Movie stereotypes misrepresent mental health
A leading psychiatrist and film expert — not a combination you come across everyday — has hit out at the presentation of mental health in the movies, particularly male mental health. Dr Peter Byrne says that characters with mental health problems are being depicted as 'more demotic and crueler than at any time in movie history'.
In a report for Time to Change, Doyle argues that movie images haven't moved on from the silent era: characters with a mental illness are either evil or simple, with nothing in between.
The report suggests that these images are contributing to a distorted picture of mental health in the public mind. A YouGov survey commissioned for the report found that almost half of us (49%) have seen people with a mental illness acting violently in films. Similar numbers (44%) believe that people with a mental illness will act violently in real life.
'Mental health stereotypes have not changed over a century of cinema. If anything, the comedy is crueler and the deranged psycho killer even more demotic,' Dr Byrne says.
He told malehealth: 'the majority of violent and comic stereotypes in film misrepresentations of mental illness are male. I guess cinematic men, even those untainted with mental illness, are loud and potentially violent. Probably for the same reasons we seldom see female psychopaths on film: All About Eve and The Last Seduction are two rare exceptions.
'It's worth remembering that in attributing good parts to actors, cinema has always been highly sexist.'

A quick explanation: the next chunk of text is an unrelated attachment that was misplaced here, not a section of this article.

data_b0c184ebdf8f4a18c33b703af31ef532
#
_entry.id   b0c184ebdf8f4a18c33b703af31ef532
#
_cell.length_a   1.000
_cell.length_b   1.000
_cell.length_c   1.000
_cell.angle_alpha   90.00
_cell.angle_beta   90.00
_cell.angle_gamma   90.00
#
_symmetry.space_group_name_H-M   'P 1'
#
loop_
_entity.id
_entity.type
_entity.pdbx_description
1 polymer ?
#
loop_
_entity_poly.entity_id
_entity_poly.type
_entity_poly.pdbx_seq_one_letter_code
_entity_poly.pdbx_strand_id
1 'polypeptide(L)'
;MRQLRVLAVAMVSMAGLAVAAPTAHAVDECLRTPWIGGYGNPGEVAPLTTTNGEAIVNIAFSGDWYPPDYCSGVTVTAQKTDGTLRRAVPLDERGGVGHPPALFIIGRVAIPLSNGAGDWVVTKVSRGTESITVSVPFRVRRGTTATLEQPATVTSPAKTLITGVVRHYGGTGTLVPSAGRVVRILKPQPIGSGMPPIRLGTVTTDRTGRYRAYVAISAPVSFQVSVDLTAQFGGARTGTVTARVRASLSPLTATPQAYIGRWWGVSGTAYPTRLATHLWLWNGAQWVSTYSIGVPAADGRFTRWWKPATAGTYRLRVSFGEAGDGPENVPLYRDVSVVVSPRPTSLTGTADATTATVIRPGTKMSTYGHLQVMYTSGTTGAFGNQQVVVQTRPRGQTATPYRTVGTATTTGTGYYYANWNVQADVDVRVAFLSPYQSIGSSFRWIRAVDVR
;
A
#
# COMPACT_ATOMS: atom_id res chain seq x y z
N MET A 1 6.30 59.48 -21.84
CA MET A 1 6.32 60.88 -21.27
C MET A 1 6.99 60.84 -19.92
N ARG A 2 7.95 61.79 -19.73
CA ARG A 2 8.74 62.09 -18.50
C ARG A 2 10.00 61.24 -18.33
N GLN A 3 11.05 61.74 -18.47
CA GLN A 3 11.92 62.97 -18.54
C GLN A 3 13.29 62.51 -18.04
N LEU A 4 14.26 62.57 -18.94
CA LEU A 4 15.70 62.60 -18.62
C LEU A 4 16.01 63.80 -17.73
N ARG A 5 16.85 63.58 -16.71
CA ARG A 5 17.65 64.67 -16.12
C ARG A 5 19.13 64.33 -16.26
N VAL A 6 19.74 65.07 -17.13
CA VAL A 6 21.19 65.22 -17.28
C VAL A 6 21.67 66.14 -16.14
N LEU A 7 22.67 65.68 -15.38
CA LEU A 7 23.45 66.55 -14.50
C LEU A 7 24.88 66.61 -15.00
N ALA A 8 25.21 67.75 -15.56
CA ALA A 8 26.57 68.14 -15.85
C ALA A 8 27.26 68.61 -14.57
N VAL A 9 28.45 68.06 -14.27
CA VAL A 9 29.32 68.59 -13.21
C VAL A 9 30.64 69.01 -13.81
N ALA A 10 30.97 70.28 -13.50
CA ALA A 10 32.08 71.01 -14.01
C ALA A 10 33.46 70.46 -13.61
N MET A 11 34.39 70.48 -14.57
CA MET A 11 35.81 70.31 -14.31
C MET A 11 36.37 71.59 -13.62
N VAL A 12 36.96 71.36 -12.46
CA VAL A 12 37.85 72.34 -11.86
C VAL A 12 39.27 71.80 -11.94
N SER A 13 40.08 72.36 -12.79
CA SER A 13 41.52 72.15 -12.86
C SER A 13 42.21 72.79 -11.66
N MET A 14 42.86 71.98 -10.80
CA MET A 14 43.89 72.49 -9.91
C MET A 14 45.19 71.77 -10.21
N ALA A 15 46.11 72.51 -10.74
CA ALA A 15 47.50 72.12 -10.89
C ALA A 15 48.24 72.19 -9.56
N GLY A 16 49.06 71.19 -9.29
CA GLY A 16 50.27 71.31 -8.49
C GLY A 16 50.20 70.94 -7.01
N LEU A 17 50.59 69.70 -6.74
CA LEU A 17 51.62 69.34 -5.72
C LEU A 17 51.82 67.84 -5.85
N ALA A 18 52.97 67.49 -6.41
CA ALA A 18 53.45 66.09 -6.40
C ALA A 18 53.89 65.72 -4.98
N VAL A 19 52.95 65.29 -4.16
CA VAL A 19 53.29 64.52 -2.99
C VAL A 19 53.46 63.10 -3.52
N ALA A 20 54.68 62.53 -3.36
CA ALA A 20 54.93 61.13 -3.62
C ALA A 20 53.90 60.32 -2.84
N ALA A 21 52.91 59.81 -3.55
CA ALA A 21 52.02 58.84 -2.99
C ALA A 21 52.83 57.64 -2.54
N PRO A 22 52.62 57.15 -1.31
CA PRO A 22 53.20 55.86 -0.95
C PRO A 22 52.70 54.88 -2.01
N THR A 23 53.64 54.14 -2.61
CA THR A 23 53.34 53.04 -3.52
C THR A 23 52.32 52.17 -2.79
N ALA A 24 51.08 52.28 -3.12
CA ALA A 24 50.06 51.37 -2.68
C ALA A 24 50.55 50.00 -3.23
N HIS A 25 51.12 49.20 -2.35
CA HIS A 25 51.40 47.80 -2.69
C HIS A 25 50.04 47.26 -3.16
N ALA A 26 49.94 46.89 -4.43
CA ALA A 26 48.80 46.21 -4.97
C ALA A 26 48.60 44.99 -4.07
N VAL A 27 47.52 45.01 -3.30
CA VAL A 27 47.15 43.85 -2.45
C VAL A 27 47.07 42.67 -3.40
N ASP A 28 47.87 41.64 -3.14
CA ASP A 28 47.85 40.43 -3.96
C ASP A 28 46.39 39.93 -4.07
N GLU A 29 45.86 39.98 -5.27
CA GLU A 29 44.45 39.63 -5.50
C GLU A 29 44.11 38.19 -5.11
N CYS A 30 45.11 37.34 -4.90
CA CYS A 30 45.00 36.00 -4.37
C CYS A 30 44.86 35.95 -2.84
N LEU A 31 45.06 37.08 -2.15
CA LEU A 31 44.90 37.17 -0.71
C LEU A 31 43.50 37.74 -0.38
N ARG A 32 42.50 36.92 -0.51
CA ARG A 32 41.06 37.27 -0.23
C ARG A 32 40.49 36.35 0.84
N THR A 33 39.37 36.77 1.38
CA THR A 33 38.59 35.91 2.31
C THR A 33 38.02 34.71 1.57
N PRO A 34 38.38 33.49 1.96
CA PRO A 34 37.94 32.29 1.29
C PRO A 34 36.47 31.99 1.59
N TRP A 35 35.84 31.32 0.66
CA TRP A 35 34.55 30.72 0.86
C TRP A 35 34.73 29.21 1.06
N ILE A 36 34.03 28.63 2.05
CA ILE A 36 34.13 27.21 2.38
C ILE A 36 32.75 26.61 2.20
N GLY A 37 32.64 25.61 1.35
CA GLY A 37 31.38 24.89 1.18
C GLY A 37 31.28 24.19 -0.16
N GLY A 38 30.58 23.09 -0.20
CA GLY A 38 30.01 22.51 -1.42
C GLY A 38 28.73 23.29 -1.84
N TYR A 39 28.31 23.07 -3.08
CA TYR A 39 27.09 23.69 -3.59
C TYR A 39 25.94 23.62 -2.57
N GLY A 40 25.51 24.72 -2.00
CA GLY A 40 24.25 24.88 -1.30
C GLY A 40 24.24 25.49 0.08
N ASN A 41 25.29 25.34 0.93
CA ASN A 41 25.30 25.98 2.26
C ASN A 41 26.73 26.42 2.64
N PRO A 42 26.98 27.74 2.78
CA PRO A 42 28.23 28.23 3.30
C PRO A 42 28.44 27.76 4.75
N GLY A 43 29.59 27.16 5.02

But while playing a 'nutter' might be a good role for an actor, it's not such good news for real men with real mental health problems.
The Dark Knight a 'new low'
Byrne cites Batman — the Dark Knight as a low point in depicting mental illness. The violence and humour based is almost entirely on a misunderstanding of schizophrenia, he says. 'Batman describes the Joker as a schizophrenic clown, and when the film's second hero Harvey Dent becomes "Two-Faceâ€ and embraces evil, the familiar stereotype of schizophrenia is activated.'
The report argues that while the movie industry embraces its responsibility to depict homosexuality and racism accurately, depictions of mental illness continue to be based on prejudice.
You could argue that these are merely movies and that people can tell the difference between fact and fiction. Maybe. But the film best remembered for depicting someone with a mental illness acting strangely or violently remains One Flew Over the Cuckoo's Nest which was released almost 35 years ago - the influence of movie stereotypes on attitudes can last a generation. But there are some more realistic portrayals of schizophrenia such as Daniel Craig's portrayal in Some Voices and Russell Crowe's in Beautiful Mind, says Dr Bryne.
Sue Baker, Director for Time to Change said: 'This report highlights that movies are the main source of information that reinforces negative stereotypes of mental illness above and beyond any other form of media. We need to make it clear to directors and producers that they can still break box office records without wrecking lives.'
Malehealth editor Jim Pollard said: 'male mental health is poorly understood in the media, in the medical profession and among men themselves. Simplistic screen misrepresentations can't help. Cinema is supposed to be about innovation - it would be great to see some.'
Page created on August 20th, 2009
Page updated on December 1st, 2009